Backflow prevention: Why you should care

February 10, 2017

Some homes have them, many businesses have them, and most if not all industrial, foodservice, and manufacturing facilities have them…or they should! And few people pay any attention to them until they either make a wet mess on the floor, or fail completely. What are they? ‘They’ are backflow preventers, and they are an important tool used to protect the quality of your drinking water. A backflow preventer keeps potentially harmful contaminants from being siphoned into the drinking water supply should a decrease in water pressure occur.

Cross-contamination of water supplies have happened for many decades, often with fatal consequences, but it wasn’t until World War II that an organized effort to prevent it began. A Navy supply ship docked in southern California was found to have harbor water in its potable water tanks. An investigation determined that a cross-connection between the dock water system and the harbor caused the storage tanks to fill with undrinkable water.  Concerned officials approached the University of Southern California and asked for their help in devising a way to keep this from happening, and thus was born the backflow preventer. Properly installed and maintained, it provides redundant protection against back-siphonage.  Small businesses may have multiple devices, maybe one at the ice machine and another at a soda dispenser, for instance, They might look similar to this one.

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You likely have devices designed to protect against backflow in your home, and you may not even know it! If you have a water meter in your home, chances are there is a check valve built into the meter itself. Your bathtub likely has one built in….see that overflow hole under the bath spout? That serves as an air gap, which separates the water fill from the water in the tub, so you don’t end up with ice cubes that taste like Junior’s Mr. Bubble. If you heat your home with hot water or steam, your boiler likely has its own backflow prevention device installed on the water feeder line, which keeps the black, smelly water in your boiler and radiators from creeping into your home’s water supply and ending up in the washer with your white bedsheets. Occasionally you may see a few drops of water coming out of the vent. This may be normal: if there was a great drop in city water pressure, if the fire department opened a hydrant close by, or if some work was done to your plumbing system, the pressure drop may be enough to activate the safety mechanism in the valve. This is just the valve doing its’ job, and it should stop shortly. If it doesn’t stop dripping, the valve may be fouled. Call Adirondack Mechanical for service, and we’ll clean it or replace it if necessary.  It may look like this one.9dYour outside hose faucets and laundry tub spouts likely have a vacuum breaker built right in as well. If they don’t, these are inexpensive and easy to install. This device allows a small amount of air to enter the line above the hose to force water in the hose to drain out, thus eliminating a possible cross-connection. It just screws onto the threads where you would attach your hose. It looks like this.8a-tif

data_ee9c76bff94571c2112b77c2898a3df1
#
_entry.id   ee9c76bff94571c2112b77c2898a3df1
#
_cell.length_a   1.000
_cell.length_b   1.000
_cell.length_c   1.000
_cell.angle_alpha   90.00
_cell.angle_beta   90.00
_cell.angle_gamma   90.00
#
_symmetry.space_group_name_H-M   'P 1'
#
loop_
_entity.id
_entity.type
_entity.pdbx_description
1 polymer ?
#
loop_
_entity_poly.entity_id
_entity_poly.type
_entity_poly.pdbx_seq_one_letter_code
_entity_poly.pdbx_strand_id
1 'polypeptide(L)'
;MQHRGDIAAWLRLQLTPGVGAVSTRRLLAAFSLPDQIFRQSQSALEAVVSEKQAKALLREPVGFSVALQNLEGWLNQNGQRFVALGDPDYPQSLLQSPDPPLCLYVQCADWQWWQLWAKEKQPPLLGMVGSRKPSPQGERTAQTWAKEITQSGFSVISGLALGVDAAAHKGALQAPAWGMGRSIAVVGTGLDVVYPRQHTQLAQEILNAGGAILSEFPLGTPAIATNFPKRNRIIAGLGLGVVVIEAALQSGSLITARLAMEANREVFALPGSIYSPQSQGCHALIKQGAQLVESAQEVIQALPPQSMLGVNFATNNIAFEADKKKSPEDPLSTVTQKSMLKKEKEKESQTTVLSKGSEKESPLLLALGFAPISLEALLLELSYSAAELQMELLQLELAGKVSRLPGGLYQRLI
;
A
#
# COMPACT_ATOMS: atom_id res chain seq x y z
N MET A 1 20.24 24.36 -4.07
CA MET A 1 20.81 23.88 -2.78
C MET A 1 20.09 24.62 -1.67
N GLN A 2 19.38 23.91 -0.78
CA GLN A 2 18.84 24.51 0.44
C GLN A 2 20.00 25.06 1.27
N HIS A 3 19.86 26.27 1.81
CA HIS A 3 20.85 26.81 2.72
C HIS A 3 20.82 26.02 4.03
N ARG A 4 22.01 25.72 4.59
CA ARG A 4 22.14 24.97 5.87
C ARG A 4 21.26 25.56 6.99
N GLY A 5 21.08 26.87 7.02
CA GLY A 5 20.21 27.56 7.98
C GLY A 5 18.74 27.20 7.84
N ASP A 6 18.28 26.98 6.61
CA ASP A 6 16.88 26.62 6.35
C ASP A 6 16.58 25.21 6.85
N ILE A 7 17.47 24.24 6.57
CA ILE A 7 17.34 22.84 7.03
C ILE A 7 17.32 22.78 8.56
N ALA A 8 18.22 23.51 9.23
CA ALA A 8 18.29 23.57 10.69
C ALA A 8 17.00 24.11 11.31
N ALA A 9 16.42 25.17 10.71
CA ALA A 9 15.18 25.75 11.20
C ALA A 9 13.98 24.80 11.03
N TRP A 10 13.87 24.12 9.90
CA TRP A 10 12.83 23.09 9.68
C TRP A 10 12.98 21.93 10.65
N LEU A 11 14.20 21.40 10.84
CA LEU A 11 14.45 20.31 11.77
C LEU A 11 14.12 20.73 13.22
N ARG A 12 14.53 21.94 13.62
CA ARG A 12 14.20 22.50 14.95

These are easy ways to prevent household chemicals such as insecticides, lawn or pool chemicals, detergents, etc. from accidentally getting sucked into your house’s water system and possibly contaminating your family’s drinking water. There’s usually no service required to keep them operating well. A wise move is to NOT submerge the end of any hose in any bucket, basin, or pool. If you leave an air gap — a space of air between the outlet of the hose and the water level in the container — you have created a simple and very effective backflow preventer

Larger devices such as those in a restaurant, factory, or medical clinic, however, require annual testing by a certified backflow prevention technician. New York state law mandates a test report be submitted annually to the organization supplying the water to the facility, verifying the device passes the test. If the device fails the test, it can often be cleaned or repaired, but occasionally it must be replaced by a certified backflow prevention technician. Adirondack Mechanical has certified backflow prevention technicians with the training and materials to properly test, maintain, and repair all your backflow prevention devices. We submit a completed test report to the municipal water department to satisfy state requirements, and deliver one to you for your records. Call our office at 883-3077 to schedule the service or annual testing of your backflow preventers today!

Watch as a large backflow preventer is repaired and tested….